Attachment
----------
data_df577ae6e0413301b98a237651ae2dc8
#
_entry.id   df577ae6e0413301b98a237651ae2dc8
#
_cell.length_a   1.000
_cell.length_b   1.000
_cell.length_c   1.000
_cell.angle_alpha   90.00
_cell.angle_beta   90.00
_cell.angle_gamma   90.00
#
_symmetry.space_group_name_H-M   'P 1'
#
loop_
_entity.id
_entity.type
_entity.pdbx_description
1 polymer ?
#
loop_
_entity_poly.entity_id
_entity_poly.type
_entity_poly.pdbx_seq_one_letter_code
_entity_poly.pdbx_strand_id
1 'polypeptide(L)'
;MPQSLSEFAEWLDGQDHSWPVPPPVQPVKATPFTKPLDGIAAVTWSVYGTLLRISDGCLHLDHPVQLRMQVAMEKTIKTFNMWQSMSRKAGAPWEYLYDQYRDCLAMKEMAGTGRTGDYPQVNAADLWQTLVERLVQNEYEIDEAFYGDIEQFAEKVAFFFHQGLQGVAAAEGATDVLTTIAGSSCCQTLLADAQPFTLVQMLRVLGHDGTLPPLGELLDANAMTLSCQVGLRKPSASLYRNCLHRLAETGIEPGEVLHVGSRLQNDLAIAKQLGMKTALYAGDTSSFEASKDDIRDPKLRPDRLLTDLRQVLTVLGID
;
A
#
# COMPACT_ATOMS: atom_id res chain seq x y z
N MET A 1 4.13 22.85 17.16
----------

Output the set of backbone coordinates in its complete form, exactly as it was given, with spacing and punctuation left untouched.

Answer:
data_df577ae6e0413301b98a237651ae2dc8
#
_entry.id   df577ae6e0413301b98a237651ae2dc8
#
_cell.length_a   1.000
_cell.length_b   1.000
_cell.length_c   1.000
_cell.angle_alpha   90.00
_cell.angle_beta   90.00
_cell.angle_gamma   90.00
#
_symmetry.space_group_name_H-M   'P 1'
#
loop_
_entity.id
_entity.type
_entity.pdbx_description
1 polymer ?
#
loop_
_entity_poly.entity_id
_entity_poly.type
_entity_poly.pdbx_seq_one_letter_code
_entity_poly.pdbx_strand_id
1 'polypeptide(L)'
;MPQSLSEFAEWLDGQDHSWPVPPPVQPVKATPFTKPLDGIAAVTWSVYGTLLRISDGCLHLDHPVQLRMQVAMEKTIKTFNMWQSMSRKAGAPWEYLYDQYRDCLAMKEMAGTGRTGDYPQVNAADLWQTLVERLVQNEYEIDEAFYGDIEQFAEKVAFFFHQGLQGVAAAEGATDVLTTIAGSSCCQTLLADAQPFTLVQMLRVLGHDGTLPPLGELLDANAMTLSCQVGLRKPSASLYRNCLHRLAETGIEPGEVLHVGSRLQNDLAIAKQLGMKTALYAGDTSSFEASKDDIRDPKLRPDRLLTDLRQVLTVLGID
;
A
#
# COMPACT_ATOMS: atom_id res chain seq x y z
N MET A 1 4.13 22.85 17.16